M.O.D.O.K., the handiwork of Advanced Idea Mechanics, is one of the most recognizable of Marvel's characters who uses a chair to move his bulk around, though it's this villain's mind that makes him a threat.

Yet in the 1977 Iron Man Annual, he creates a "Doomsday Chair" to augment his might, and which seems to make him a more viable threat until it would prove to be more than even he could handle.

Both Ms. MODOK and MODAM made use of seating similar to their predecessor, though the latter could be something of a vicious, mobile arsenal when necessary.

Another character whose girth required mobility in the form of a specialized chair was Midas, whose obsession with wealth caused him to take extreme measures with those who crossed him, as Morgan Stark found to his near-detriment.

Inevitably, it wasn't just the black sheep of the family who would face Midas and his chair, but Iron Man himself, who battles his foe after a recent operation which repaired his heart with synthetic tissue--having no choice but to flout his doctor's orders to avoid stressful situations.

(I'd say we can make a fair guess as to how things ended up for the old boy.)

Like MODOK, two other characters whose seats were used more in a practical sense than offensively were Brain-Child and Janus, whose power originated from pure mentality or negative force, respectively. (Though Janus's gyro-craft was known to crash through obstacles.)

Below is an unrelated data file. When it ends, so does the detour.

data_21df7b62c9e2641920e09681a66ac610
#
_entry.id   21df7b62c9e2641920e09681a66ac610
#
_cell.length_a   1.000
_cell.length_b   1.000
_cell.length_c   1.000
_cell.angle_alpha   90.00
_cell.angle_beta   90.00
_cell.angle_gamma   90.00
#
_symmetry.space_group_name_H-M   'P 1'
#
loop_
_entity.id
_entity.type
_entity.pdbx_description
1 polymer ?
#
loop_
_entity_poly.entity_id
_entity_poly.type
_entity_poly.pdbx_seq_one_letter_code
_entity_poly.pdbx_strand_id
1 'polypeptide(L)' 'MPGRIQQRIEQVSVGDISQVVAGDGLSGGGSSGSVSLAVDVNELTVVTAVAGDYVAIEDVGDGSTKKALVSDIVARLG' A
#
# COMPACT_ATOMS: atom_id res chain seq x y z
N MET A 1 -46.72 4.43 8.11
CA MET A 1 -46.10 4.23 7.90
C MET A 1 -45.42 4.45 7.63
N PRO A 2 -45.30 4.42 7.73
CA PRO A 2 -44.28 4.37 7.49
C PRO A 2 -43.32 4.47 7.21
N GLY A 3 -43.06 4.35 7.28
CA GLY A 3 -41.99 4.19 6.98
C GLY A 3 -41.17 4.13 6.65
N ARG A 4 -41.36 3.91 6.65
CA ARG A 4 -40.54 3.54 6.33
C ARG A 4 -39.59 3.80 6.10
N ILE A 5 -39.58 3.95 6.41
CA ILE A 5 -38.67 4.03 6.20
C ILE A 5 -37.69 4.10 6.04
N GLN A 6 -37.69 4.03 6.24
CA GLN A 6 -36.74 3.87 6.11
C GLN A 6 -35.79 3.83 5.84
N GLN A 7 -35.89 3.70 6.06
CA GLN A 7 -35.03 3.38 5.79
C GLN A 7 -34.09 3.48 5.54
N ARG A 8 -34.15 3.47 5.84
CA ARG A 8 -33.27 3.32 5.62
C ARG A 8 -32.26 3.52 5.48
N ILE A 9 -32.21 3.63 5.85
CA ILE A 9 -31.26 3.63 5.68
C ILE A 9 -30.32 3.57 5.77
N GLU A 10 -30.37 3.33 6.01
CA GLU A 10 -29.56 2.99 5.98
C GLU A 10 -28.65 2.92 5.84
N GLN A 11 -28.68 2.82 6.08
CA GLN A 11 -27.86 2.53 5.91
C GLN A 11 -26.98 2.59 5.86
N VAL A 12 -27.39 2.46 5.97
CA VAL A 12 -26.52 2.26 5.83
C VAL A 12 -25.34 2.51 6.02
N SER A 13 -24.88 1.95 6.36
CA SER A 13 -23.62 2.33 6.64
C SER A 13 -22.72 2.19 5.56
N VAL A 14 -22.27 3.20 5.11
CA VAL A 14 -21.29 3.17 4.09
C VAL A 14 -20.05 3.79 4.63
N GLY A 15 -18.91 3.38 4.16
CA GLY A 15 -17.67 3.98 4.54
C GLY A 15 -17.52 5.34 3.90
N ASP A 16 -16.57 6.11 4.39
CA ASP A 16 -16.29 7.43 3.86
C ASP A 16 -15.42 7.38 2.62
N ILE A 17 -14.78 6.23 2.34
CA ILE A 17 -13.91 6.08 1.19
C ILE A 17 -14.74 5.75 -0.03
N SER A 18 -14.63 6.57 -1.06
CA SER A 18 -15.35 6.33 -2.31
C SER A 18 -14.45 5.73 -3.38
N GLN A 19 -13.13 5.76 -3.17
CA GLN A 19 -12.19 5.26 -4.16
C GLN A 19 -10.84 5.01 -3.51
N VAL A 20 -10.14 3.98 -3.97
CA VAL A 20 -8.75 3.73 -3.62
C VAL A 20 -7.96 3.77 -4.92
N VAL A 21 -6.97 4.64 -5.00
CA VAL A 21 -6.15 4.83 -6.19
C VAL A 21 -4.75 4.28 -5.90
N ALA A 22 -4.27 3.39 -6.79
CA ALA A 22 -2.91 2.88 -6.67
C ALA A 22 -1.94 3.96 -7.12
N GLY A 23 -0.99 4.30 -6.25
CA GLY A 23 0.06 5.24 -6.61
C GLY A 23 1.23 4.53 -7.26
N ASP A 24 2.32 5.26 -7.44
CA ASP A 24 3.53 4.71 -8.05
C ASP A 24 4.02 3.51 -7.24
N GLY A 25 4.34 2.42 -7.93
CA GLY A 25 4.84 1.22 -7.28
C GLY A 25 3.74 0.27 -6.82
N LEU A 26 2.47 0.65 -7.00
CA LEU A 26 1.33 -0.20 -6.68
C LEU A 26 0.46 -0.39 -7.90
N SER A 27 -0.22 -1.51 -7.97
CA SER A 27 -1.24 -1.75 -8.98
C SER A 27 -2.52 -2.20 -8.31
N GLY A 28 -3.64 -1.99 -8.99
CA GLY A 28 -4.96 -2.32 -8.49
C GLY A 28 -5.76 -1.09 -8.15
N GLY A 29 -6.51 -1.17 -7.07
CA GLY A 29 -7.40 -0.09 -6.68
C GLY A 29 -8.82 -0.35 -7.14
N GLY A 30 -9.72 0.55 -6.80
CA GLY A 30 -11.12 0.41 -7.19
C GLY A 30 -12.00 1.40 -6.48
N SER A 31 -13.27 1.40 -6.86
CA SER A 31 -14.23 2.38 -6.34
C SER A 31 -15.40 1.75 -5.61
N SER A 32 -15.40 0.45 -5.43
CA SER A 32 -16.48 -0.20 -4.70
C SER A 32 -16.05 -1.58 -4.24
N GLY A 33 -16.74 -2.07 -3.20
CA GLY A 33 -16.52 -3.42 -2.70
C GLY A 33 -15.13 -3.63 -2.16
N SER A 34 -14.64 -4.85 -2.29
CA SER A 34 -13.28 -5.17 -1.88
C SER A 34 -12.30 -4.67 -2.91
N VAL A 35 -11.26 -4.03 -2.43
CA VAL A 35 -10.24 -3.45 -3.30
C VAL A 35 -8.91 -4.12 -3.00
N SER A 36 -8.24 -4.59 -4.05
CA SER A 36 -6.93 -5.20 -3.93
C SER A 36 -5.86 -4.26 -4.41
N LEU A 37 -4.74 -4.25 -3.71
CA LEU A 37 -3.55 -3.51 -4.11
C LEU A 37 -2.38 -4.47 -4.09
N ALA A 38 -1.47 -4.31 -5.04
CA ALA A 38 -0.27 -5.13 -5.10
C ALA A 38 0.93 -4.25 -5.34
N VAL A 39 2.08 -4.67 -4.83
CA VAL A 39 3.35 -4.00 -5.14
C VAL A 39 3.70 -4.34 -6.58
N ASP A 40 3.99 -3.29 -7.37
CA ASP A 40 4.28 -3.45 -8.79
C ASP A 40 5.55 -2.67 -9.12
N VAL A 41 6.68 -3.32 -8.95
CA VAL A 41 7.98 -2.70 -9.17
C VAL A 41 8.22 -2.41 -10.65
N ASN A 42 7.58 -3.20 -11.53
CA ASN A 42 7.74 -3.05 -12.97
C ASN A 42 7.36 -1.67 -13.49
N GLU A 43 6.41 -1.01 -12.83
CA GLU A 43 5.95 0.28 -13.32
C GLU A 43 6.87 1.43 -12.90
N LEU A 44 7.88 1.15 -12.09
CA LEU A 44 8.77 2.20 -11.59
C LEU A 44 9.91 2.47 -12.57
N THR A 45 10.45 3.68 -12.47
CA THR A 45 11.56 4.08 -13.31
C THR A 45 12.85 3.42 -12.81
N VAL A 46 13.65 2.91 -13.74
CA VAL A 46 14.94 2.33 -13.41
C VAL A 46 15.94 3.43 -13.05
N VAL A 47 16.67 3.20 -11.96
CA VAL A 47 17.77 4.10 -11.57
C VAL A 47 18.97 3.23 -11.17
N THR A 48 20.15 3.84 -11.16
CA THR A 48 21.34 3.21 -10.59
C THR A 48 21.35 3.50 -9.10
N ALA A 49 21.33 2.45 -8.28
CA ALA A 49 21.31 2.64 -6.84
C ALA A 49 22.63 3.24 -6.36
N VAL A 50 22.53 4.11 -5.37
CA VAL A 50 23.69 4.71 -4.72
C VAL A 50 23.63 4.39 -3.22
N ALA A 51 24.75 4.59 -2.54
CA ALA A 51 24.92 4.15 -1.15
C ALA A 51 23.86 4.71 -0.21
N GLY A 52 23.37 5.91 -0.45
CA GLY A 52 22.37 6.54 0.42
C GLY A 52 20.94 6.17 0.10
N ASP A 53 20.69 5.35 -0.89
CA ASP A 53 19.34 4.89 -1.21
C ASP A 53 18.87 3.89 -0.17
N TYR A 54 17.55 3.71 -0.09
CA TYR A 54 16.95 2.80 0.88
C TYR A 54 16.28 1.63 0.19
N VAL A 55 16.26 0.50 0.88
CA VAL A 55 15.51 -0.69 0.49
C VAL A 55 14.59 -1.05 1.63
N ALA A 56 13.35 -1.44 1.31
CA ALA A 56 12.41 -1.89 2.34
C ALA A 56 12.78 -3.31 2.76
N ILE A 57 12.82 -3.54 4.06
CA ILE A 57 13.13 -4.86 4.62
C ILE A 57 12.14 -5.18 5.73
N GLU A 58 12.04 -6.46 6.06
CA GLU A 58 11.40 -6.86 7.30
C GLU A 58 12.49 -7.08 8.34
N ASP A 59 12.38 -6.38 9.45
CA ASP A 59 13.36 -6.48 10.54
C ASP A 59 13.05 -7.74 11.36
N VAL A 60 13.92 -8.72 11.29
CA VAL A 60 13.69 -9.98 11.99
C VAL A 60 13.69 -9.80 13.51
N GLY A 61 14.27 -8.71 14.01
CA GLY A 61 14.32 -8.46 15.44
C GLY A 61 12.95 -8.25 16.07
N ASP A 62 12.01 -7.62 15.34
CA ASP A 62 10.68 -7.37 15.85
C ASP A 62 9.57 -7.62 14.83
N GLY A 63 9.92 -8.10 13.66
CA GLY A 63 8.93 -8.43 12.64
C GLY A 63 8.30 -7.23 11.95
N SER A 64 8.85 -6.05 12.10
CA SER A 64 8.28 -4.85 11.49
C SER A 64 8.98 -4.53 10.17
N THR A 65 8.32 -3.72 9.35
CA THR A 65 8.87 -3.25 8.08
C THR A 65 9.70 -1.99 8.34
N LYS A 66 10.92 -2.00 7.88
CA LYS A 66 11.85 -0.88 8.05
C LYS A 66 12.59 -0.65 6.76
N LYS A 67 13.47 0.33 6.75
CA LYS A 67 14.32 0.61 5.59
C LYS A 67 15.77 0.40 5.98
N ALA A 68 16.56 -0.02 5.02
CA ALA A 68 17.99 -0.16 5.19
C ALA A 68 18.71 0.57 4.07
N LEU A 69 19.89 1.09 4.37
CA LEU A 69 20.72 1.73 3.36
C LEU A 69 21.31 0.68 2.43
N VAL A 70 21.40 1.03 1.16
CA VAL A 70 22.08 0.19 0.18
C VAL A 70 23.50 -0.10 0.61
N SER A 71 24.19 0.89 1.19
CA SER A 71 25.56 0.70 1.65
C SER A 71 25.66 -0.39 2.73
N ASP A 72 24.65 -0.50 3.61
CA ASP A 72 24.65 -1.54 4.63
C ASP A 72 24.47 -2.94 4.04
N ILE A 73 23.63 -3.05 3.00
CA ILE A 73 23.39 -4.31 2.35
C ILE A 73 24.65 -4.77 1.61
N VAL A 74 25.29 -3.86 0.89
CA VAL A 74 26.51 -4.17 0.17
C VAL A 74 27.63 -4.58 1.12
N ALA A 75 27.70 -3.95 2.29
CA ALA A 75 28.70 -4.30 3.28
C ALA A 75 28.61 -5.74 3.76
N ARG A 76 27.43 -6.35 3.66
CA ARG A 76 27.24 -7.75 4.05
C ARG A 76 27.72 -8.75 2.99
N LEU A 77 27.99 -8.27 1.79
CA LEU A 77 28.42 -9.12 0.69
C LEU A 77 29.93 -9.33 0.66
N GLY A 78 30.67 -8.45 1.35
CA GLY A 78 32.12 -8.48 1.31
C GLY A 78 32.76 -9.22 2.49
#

Naturally, there were a number of characters who merely preferred their seating to be comfortable, yet imposing. Kang the Conqueror comes to mind, introduced to the Avengers in a floating, transparent chair, though not at all averse to an imposing throne. The Mole Man, of course, prefers a throne, as he would hardly be imposing without one; but it's Dr. Doom who often proves he's imposing no matter how or where he's seated.

Due to a condition which rendered him a paraplegic, the Owl was forced to resort to a chair provided by the Maggia that allowed him to still conduct criminal operations. But both he and it meet their presumed end from the weapon of ex-C.I.A. agent and special investigator Simon Stroud, an old friend of the Black Widow's.

There were also occasions when the Avengers were inclined to use their seats offensively--on each other!

And just for good measure, Hercules gets a second round with the so-called memory "inducer," albeit on a slab table this time--while both Iron Man and Thor make sure to diplomatically substitute the word "probe" for "torture."

And don't think you're getting off easy just because you're not an Avenger, Mar-vell.

As for their foes, the Avengers found that even a diminutive opponent packed a wallop when their method of mobility was well-designed--as was the case with Tom Thumb, of the Squadron Supreme. (Though a little teamwork proved to be his undoing.)